“It was an exceptional match. Lots of rallies and very exhausting. Daniil Medvedev is one of the best players in the world and he showed today why,” said Djokovic, who on Saturday pulled out of next week’s Adelaide International after a tough ATP Cup.

“He’s difficult to break from the baseline, he’s tall and has a good serve. This was the most difficult challenge I have had so far this year.”

Djokovic dropped a set for the first time in the tournament during his quarter-final encounter with Canada’s Denis Shapovalov, but quickly assumed control against Medvedev.

Playing in much cooler conditions than the heat and humidity that hit Nadal on Friday when he lost in the singles, Djokovic broke in the first set to go 3-1 up and never looked troubled.

He broke again for 5-1 and served it out in just 31 minutes.

The Russian, who had won their last two encounters, appeared in trouble when he was broken again in the opening game of the second set but then astonishingly roared back.

He lifted his level to create four break points in the next, converting when Djokovic misjudged a ball he thought was going out.

Another break put him 3-1 ahead and Djokovic smashed his racquet in frustration as Medvedev took the set to level the match.

A third set of long, high-quality rallies went with serve until Djokovic got the crucial edge in the fifth game, converting a volley to go 3-2 in front and Medvedev had no answer.

Lajovic, who won his first ATP title last year at Umag, took a 2-0 record into his showdown with world number 17 Khachanov.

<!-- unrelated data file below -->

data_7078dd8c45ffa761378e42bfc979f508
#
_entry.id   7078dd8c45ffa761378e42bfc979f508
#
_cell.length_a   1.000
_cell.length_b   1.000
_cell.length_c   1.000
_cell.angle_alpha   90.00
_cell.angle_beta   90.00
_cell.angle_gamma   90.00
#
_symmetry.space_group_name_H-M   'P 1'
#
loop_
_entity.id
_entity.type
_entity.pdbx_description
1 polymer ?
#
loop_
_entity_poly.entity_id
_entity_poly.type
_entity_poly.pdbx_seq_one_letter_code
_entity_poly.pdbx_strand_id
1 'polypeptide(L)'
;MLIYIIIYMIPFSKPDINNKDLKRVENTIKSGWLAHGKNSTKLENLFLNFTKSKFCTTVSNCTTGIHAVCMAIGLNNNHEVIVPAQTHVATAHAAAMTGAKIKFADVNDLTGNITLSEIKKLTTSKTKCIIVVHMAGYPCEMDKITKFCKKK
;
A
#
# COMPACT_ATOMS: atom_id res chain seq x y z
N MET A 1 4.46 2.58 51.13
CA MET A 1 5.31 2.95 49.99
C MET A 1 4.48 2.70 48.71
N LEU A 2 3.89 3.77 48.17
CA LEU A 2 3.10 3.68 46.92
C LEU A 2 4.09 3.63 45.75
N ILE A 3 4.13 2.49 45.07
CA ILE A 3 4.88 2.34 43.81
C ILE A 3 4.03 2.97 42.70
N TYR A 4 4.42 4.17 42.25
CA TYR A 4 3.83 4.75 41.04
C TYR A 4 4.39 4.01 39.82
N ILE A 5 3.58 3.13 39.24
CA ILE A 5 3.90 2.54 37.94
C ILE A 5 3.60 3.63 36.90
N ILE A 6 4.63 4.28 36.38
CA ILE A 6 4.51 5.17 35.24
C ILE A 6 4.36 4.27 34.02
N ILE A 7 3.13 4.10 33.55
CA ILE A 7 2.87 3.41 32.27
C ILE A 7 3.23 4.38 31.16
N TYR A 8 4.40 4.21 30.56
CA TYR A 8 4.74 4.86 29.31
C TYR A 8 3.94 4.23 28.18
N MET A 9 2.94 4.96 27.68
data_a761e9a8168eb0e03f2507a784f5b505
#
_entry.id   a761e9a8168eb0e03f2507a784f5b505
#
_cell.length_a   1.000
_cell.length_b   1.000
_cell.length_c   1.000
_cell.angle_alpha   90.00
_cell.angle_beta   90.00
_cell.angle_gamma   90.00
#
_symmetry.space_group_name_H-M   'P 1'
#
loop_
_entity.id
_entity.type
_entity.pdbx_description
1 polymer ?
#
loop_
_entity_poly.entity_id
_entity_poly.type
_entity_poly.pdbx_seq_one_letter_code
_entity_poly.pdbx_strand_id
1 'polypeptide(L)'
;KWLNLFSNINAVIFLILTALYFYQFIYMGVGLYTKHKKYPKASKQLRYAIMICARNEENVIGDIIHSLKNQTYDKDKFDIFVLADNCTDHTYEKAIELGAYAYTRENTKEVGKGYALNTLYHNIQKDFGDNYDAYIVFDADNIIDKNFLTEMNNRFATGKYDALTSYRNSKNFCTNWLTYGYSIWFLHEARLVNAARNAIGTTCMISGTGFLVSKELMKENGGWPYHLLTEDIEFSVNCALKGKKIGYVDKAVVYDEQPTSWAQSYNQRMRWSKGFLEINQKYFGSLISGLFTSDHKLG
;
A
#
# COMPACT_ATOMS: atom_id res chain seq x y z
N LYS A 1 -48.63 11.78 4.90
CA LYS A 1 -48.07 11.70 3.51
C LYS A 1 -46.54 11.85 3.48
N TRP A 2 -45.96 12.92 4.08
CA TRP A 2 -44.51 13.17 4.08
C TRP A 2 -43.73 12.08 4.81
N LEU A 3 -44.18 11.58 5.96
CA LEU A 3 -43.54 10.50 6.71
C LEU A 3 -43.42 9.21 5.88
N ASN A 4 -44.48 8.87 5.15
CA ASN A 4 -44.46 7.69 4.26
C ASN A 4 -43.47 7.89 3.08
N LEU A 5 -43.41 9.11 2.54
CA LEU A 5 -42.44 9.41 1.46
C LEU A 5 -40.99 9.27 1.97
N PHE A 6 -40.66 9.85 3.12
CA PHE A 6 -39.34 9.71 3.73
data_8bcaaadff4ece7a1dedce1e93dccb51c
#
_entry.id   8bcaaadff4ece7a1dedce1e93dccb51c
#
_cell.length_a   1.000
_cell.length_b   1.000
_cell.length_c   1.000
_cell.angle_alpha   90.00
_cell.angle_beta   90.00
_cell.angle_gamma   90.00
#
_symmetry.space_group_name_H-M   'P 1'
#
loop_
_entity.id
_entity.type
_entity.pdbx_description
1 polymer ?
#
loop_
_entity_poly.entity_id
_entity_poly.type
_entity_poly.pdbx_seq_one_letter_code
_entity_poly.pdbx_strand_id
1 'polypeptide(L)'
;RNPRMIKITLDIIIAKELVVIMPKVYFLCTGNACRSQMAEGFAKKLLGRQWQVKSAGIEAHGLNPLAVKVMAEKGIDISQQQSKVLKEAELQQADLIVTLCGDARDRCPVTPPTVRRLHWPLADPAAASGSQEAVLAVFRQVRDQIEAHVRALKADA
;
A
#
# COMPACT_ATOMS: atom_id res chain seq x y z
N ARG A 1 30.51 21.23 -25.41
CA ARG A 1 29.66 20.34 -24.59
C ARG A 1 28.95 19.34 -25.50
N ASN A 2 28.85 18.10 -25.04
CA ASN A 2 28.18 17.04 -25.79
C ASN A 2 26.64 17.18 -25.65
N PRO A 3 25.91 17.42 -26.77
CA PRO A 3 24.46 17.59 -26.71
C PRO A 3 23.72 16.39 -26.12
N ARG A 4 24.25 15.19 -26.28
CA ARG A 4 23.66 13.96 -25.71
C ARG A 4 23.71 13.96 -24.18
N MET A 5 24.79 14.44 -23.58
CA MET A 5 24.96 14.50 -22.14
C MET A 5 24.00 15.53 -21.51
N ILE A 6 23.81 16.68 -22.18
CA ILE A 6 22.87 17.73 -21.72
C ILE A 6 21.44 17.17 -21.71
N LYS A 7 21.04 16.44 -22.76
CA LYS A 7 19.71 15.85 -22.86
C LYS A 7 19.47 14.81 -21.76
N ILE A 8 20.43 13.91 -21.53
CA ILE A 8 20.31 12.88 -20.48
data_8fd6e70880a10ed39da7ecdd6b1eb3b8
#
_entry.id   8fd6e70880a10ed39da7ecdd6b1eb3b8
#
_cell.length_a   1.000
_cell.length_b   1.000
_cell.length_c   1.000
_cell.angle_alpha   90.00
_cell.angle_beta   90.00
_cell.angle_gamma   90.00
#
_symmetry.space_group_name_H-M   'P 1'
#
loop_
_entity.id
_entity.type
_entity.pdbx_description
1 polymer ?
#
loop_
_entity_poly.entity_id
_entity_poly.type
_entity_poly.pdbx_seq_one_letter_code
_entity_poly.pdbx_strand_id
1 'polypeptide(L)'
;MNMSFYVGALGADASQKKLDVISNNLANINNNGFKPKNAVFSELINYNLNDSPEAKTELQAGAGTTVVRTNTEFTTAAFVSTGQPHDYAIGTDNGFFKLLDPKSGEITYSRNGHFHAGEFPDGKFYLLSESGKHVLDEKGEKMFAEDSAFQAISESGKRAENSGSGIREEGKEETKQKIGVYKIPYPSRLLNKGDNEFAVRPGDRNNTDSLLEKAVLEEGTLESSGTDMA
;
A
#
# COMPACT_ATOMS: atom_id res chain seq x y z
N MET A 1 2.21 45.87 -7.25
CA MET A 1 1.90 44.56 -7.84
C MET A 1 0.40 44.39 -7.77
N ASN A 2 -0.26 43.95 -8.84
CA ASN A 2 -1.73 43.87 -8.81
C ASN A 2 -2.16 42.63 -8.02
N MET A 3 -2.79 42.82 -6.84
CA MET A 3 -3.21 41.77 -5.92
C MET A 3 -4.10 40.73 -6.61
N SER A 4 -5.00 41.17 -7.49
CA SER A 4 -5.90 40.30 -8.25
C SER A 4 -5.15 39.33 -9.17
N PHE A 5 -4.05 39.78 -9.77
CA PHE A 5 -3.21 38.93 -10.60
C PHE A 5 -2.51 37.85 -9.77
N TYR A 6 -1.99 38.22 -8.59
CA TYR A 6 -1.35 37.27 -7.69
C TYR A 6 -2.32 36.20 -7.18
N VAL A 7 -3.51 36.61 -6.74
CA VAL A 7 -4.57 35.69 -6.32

In their first meeting on hard courts, he produced a performance that belied his ranking of 34, displaying composure and a fine array of shots.

Lajovic found a new gear during his thrashing on Friday of Felix Auger-Aliassime and said the vocal Sydney fans had fuelled him to deliver his best tennis.

They were back in full voice again at the Ken Rosewall Arena, getting him over the line.

“It was definitely one of the toughest matches for me in my career, concerning the situation, the tension and the importance of the moment,” he said.

“But the crowd carried me and my team was behind me.”


Davis Cup: Djokovic To Play For Serbia

Novak Djokovic of Serbia practices for the US Open at the USTA Billie Jean King National Tennis Center on August 22, 2019 in New York City. Matthew Stockman/Getty Images/AFP


World number one Novak Djokovic will compete with Serbia in the revamped Davis Cup this November in Madrid, the country’s tennis federation confirmed on Monday, ending doubts about the star player’s appearance.

“We have fantastic news: Novak will participate in the final tournament in Madrid. I had the opportunity to discuss it with him in New York,” Serbia’s team coach Nenad Zimonjic said in a statement.